It’s 8:30 in the morning. A thin wisp of woodsmoke curls lazily over the Fairholme visitor centre, accompanied by some rythmic chanting. Drawing closer the flickering embers of a fire crackle, and around it moves the Shaman, head thrown back, mouth open, appealing to the potent spirits of creatures long dead – Tame the Beast! Tame the Beast!

The breeze picks up, the fire blazes into the sky then dies. The Shaman has reached across to another world and the Beast is ready for us. It’s spirit curbed, no longer a Beast, more a donkey, endlessly transporting holidaymaker’s children up and down the beach at Blackpool. We are no longer afraid.

But first we must find it, down dale (past Hagg farm)


and up hill (the Roman Road)


eventually reaching the Beast’s lair


we emerge, shaken but unscathed


Now we’re ready to continue our journey, the sun has come out, the temperature is rising and after the delights of the Lockerbrook descent and the traverse of Derwent and Howden reservoirs the summit of Cut Gate is soon in sight. (Note the causey stones. The Shaman mystically transported them from his own back-garden to make the ride a little easier)


The Shaman may have mystical powers, but when it comes to navigation they are of little use. We get lost. Don’t ask how. Just laugh. Where’s the RouteMeister when you need him? We do, however, find a twisty, bouncy, landrover track which as well as regularly launching us skywards drops us down off Midhope Moor to Langsett Reservoir. A nifty blast along a cheeky concessionary path soon brings us back to where we wanted to be and the start of the return journey.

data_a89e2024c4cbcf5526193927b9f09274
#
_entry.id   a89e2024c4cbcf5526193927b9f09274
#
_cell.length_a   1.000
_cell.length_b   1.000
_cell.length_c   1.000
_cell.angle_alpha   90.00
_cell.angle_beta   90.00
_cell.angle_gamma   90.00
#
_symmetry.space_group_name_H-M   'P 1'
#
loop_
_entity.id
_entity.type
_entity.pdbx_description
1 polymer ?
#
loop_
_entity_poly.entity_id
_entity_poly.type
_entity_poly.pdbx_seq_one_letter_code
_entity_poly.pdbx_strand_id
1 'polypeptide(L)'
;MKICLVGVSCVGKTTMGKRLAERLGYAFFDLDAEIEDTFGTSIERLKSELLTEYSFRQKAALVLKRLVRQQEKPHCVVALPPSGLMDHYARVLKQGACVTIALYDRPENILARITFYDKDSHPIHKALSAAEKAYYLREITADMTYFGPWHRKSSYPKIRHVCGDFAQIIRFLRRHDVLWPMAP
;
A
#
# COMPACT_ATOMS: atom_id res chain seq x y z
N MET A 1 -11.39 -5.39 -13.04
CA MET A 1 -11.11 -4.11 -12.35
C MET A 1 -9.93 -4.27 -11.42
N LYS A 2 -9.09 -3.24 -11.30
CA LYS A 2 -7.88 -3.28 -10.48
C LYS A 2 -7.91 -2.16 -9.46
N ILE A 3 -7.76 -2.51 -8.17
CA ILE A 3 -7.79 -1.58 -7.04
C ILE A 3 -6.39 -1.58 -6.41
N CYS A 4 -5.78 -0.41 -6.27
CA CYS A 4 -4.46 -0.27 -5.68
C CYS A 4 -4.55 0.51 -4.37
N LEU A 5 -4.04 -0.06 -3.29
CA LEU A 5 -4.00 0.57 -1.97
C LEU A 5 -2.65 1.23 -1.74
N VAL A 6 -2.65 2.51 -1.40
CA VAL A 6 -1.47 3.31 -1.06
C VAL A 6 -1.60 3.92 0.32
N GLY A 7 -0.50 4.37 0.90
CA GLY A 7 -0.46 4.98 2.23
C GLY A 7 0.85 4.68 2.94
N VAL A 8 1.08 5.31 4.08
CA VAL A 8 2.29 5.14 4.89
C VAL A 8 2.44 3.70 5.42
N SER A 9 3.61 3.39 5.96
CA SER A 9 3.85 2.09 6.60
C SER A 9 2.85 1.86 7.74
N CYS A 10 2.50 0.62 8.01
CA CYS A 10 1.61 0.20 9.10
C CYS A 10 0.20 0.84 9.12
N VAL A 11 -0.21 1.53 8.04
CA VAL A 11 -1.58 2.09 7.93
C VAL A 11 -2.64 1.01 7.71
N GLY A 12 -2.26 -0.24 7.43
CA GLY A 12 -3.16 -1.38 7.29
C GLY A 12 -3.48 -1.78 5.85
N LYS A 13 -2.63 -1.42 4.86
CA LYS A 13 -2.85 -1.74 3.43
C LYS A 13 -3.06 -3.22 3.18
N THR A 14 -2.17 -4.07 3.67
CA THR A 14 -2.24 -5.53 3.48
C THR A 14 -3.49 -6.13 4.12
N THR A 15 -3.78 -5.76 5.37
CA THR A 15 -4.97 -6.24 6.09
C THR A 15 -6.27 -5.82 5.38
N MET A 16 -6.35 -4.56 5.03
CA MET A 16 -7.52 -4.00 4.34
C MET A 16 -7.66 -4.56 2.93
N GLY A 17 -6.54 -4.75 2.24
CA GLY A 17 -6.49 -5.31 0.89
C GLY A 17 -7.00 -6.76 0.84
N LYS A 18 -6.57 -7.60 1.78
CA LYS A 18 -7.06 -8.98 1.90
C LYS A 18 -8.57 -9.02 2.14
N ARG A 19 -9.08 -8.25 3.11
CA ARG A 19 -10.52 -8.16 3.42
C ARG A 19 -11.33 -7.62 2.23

The boulder-field we shimmied down is ridable in reverse, just need to put the power down in places.
And the descent from the top of Howden Edge to Slippery Stones is fantastic. It starts with a choice of lines over grassy moorland, high-speed paving leading to jumpy ruts which coalesce into supreme singletrack that curves around the edge through some switchbacks, down a series of rocky steps and spits you out at water splash. We’re grinning like loons and head to the visitor centre to refill our bladders.


Its too early to put the bikes away – we’re both still buzzing!
We need to pin a tale on the donkey, and I’ve got a plan.
It involves a climb alongside the A57.


Before we finally reach the top of the tail


From here another typical Peak District descent takes us back to the car. What a fantastic day!


And before anyone jumps onto another MTB forum to belittle our day out, I would like to point out that:
1) no animals were hurt during the proceedings
2) none of the bikes in the pictures were actually being ridden by us – they were other riders we came across purely by chance. I actually rode a Raleigh chopper (circa 1971) and the Shaman borrowed his sister’s shopper. So there.